QE or not QE
Gregor Logan has kindly allowed me to reproduce an article of his about QE. When I started out in the City, he was a star fund manager at Fidelity and I never had the privilege of having him as a client. But we met about a year ago, and I have really enjoyed (and benefited from) chatting with him about markets. Today he is an adviser to and non executive director of various investment firms and writes the occasional blog. The article on QE is reproduced below.
Why should we be worried about unwinding QE?
There is a growing list of serious people warning about the possibility of financial market volatility as and when the US raises interest rates and the UK possibly follows later in the year. The IMF was the most recent, warning of the possibility of a ‘super taper tantrum’. Steven Major, head of fixed income research at HSBC was also quoted in the FT last week warning of a possible liquidity trap as the supply of tradable government bonds diminishes.
The world has experienced cycles of economic growth and decline for centuries. Keynes was one of the most articulate economists on how policy-makers should respond to these cycles. He argued for counter-cyclical government spending during downturns and advocated balancing the books or even running budget surpluses during periods of strong economic growth.
With hindsight it appears the great failing of government spending decisions in the US, UK and Europe in the period of strong economic growth of the 2000s was to allow growing budget deficits during a period of rapid economic expansion. Instead of being prudent in the upturn in order to have something in reserve for the downturn, governments were profligate.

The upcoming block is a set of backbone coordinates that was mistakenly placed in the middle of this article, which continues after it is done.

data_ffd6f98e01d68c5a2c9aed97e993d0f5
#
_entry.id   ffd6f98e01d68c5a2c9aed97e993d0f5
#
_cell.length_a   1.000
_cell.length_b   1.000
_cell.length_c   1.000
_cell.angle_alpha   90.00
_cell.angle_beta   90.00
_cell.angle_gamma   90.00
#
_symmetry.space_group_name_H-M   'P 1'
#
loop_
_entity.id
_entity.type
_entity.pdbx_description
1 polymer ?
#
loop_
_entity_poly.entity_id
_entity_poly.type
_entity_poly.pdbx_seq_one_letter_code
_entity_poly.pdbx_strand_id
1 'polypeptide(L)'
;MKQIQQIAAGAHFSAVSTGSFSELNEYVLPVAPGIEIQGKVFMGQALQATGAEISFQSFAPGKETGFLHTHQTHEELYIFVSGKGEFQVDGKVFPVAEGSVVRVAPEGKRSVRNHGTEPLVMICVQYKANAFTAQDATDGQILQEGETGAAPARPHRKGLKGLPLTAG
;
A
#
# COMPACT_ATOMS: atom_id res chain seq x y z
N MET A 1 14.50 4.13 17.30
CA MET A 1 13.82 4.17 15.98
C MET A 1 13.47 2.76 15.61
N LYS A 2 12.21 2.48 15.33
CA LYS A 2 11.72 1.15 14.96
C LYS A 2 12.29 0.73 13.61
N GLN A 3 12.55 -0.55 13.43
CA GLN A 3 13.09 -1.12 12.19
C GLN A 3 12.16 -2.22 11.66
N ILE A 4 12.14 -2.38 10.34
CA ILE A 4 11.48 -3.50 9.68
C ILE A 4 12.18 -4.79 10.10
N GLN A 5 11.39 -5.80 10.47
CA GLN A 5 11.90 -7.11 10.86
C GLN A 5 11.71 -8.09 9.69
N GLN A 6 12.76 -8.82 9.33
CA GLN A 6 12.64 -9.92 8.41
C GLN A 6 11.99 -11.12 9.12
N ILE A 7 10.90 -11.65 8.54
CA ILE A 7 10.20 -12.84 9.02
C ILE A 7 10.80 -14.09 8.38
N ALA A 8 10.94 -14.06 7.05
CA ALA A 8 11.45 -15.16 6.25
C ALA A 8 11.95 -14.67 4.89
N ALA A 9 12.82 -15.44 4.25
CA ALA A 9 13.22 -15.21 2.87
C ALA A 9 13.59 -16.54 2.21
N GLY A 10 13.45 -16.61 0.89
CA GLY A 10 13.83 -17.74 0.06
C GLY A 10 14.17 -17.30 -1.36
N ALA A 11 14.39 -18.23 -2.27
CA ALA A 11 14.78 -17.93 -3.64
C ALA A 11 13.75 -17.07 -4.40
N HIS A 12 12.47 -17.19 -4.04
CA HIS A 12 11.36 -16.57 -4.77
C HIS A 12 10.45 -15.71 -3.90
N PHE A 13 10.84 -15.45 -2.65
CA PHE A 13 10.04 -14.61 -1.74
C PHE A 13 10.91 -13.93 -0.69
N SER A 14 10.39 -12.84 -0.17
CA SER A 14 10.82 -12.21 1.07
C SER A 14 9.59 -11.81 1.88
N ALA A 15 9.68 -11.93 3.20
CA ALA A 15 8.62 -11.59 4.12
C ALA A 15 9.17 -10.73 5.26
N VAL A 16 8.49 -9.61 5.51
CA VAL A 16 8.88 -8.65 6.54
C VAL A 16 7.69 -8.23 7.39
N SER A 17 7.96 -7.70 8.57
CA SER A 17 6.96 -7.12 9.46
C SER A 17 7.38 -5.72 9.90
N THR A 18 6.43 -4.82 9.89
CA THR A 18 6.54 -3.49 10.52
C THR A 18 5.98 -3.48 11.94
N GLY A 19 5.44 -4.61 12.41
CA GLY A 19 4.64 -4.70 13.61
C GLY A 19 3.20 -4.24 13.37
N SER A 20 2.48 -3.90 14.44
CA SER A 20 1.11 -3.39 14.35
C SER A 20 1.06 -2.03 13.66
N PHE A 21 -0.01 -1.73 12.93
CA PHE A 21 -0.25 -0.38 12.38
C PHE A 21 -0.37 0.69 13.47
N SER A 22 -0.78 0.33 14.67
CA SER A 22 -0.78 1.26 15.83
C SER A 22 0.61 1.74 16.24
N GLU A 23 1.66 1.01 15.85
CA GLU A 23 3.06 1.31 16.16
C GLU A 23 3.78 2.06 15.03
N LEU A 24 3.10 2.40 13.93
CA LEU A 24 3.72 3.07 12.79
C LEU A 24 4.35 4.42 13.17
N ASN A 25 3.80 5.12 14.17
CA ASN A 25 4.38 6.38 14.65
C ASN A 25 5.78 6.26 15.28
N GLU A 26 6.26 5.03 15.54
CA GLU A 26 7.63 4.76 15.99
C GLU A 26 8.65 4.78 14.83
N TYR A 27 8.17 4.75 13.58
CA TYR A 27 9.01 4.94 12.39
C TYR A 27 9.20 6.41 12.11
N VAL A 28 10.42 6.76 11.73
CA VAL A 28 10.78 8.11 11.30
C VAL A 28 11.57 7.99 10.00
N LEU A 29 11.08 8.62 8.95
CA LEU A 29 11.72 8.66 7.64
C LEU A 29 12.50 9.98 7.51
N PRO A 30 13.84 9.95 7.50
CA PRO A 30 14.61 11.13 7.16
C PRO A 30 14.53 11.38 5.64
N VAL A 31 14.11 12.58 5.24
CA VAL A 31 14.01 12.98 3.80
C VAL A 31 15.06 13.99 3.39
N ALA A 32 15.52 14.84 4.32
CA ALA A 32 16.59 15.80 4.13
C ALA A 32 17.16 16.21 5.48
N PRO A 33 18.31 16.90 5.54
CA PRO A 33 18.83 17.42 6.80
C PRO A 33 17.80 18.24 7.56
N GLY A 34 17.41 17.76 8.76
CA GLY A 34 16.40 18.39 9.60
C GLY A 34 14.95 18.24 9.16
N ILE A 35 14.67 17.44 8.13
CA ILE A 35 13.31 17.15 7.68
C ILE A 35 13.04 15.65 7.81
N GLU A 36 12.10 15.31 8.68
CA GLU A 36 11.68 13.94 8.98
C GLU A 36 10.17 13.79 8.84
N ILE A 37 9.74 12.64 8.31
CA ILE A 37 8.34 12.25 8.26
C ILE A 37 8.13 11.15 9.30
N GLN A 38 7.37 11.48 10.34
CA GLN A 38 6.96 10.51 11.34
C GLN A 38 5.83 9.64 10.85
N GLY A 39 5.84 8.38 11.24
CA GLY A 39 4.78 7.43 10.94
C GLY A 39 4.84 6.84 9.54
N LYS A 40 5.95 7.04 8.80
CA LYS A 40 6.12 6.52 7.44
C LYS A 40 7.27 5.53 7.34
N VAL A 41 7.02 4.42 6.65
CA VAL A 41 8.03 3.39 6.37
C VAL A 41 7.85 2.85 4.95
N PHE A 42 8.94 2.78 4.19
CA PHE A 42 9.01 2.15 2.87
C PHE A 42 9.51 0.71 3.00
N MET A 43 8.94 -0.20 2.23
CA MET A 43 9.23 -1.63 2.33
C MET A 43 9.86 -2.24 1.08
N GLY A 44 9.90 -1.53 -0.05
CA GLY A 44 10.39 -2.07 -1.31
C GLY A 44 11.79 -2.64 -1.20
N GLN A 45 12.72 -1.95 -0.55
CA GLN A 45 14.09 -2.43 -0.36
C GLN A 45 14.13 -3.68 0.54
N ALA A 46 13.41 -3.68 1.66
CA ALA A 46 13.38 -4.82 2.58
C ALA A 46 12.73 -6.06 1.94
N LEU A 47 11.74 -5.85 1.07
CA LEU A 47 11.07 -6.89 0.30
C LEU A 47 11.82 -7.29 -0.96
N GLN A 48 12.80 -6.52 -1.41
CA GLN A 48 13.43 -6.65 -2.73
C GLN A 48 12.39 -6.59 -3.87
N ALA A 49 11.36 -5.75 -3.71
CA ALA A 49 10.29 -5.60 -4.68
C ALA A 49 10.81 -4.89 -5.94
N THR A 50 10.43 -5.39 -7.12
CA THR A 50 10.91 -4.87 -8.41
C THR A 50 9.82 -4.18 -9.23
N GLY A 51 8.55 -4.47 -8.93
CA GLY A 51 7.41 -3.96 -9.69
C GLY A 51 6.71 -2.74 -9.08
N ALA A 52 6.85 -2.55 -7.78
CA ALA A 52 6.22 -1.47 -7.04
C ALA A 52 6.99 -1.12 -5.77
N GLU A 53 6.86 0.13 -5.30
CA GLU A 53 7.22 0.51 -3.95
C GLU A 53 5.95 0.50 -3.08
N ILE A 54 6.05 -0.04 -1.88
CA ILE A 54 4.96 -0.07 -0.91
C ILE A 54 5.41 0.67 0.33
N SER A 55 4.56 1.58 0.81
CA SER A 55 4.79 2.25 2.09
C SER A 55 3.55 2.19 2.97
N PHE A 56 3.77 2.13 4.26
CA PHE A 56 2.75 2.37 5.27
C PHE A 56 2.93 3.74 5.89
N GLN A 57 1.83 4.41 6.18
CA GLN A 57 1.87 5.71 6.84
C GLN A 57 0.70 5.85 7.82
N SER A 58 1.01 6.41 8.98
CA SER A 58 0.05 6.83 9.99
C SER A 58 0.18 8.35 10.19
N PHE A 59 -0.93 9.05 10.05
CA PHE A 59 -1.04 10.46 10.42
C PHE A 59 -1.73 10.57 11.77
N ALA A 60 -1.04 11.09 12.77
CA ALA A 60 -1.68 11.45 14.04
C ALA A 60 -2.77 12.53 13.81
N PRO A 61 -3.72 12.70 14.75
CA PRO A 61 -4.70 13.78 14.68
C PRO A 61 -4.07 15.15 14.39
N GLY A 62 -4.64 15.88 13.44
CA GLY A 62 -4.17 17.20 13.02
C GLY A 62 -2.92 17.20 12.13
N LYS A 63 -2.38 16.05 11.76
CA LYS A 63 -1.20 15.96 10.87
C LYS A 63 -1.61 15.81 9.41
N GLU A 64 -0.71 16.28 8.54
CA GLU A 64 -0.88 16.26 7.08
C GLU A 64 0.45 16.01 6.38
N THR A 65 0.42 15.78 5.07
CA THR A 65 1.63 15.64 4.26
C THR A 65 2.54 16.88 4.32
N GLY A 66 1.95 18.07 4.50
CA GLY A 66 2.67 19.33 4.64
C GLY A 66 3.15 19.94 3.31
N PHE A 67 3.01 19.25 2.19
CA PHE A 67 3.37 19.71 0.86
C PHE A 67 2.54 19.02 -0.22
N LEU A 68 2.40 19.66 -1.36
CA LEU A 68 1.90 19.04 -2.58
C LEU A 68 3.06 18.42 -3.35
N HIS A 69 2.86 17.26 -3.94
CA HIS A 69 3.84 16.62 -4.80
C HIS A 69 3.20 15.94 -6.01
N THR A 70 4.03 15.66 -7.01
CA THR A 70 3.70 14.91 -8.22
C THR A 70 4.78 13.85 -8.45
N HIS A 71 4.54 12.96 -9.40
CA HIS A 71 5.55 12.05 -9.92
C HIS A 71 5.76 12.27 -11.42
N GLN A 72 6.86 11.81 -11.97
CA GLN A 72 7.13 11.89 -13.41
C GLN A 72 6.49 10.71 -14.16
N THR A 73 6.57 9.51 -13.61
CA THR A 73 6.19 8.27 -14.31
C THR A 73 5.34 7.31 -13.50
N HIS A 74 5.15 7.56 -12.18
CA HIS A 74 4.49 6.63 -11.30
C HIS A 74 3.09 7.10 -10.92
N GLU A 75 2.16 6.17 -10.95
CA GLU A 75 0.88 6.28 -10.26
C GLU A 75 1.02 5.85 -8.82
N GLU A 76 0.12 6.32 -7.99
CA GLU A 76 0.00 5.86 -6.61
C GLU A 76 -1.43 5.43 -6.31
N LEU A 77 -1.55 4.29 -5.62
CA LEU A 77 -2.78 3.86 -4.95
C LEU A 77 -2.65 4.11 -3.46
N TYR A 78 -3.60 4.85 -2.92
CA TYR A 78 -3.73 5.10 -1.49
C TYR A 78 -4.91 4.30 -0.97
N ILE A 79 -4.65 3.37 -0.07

Some economists go further and argue that the speculative bubble of 2007/8 was made worse by this public spending. Whether or not this was true, the result was heavily indebted governments with big public sector deficits when the crisis unfolded. This meant Keynesian counter-cyclical government spending was not an available policy option. On the contrary, the-then new UK coalition government controversially deemed it necessary to seek to reduce the deficit in the face of severe recession with their policy of austerity.
Central banks responded to this environment of imploding growth following the 2008 financial crisis by driving interest rates to zero. When zero interest rates appeared to be insufficient to kick-start their respective economies, and in particular the ability of the commercial banks to lend to customers, they introduced a new and novel policy termed quantitative easing, or QE. In brief this involved the central banks buying government debt. This drove down interest rates right along the yield curve but just as importantly it created an environment in which the banks could rebuild their battered balance sheets.